After the 6 month waiting period is over, our insurance team can have a better picture of what your diagnosis is, what treatment you have undertaken, what potential treatment may still occur, and whether there is enough potential improvement still to come that will allow you to re-enter the workforce.
If your illness or injury occurred prior to 1 March 2017 please call us on 1800 692 877 for more information about the waiting periods that may apply to you.
Why don’t you back pay the first 6 months I was off work for Total and Temporary Disablement (TTD) claims?
The Insurance Policy does not allow this.
The TTD benefit is linked to your Total and Permanent Disablement (TPD) benefit, so it acts as one benefit and therefore the TPD benefit’s waiting period is also enforced here. Any claim for TTD is also assessed for TPD at the same time.
Is there a partial disablement benefit payable on Income Protection?
Yes. You will be paid a proportion of the monthly benefit when you are partially disabled at the expiry of the waiting period (30 to 60 days as selected by you when you apply for cover).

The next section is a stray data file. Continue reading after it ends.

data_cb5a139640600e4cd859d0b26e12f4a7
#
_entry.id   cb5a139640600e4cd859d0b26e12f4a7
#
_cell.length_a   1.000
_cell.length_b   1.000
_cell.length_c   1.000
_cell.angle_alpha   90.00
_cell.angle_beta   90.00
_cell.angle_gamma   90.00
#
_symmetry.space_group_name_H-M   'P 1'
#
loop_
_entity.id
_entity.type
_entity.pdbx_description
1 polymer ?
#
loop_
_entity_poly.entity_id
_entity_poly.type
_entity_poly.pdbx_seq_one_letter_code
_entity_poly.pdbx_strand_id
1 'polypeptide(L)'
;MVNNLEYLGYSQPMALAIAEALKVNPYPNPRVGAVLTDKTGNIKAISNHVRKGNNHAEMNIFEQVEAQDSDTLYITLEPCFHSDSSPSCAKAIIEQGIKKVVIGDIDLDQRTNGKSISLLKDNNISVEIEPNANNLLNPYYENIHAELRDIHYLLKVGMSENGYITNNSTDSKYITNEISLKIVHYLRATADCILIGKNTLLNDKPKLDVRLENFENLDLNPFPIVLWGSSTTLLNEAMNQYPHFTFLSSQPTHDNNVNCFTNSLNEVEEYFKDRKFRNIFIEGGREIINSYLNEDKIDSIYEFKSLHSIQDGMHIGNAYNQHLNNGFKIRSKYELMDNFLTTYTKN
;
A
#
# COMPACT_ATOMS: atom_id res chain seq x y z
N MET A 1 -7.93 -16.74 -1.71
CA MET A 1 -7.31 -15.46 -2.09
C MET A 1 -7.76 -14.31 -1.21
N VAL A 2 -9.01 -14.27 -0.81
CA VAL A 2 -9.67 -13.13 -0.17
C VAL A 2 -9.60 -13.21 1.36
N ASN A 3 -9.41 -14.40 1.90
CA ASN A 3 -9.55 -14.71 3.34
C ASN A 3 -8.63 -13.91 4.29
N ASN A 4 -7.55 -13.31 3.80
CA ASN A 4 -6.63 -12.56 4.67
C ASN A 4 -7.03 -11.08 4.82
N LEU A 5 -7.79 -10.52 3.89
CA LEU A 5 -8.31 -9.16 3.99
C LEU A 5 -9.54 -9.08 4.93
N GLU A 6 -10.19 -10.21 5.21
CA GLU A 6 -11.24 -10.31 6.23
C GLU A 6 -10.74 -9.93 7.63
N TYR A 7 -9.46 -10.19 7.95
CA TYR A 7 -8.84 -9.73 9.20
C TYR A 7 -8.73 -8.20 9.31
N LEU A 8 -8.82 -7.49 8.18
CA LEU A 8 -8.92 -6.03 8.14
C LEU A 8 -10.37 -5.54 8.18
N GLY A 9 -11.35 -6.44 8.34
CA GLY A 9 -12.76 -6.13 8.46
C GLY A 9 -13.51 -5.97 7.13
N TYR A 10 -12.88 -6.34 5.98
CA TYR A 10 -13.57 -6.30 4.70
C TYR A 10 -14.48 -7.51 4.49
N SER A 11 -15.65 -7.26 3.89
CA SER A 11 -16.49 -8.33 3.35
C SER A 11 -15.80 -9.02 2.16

The Partial Disability Benefit will be paid so long as you:
- Have been totally disabled for at least seven days out of the first 12 consecutive days of the waiting period
- are totally or partially disabled for the balance of the waiting period, and
- since the expiry of the waiting period, you remain partially disabled.
The Partial Disability Benefit may also be paid if you return to work in a limited capacity after a Total Disability Benefit has been paid.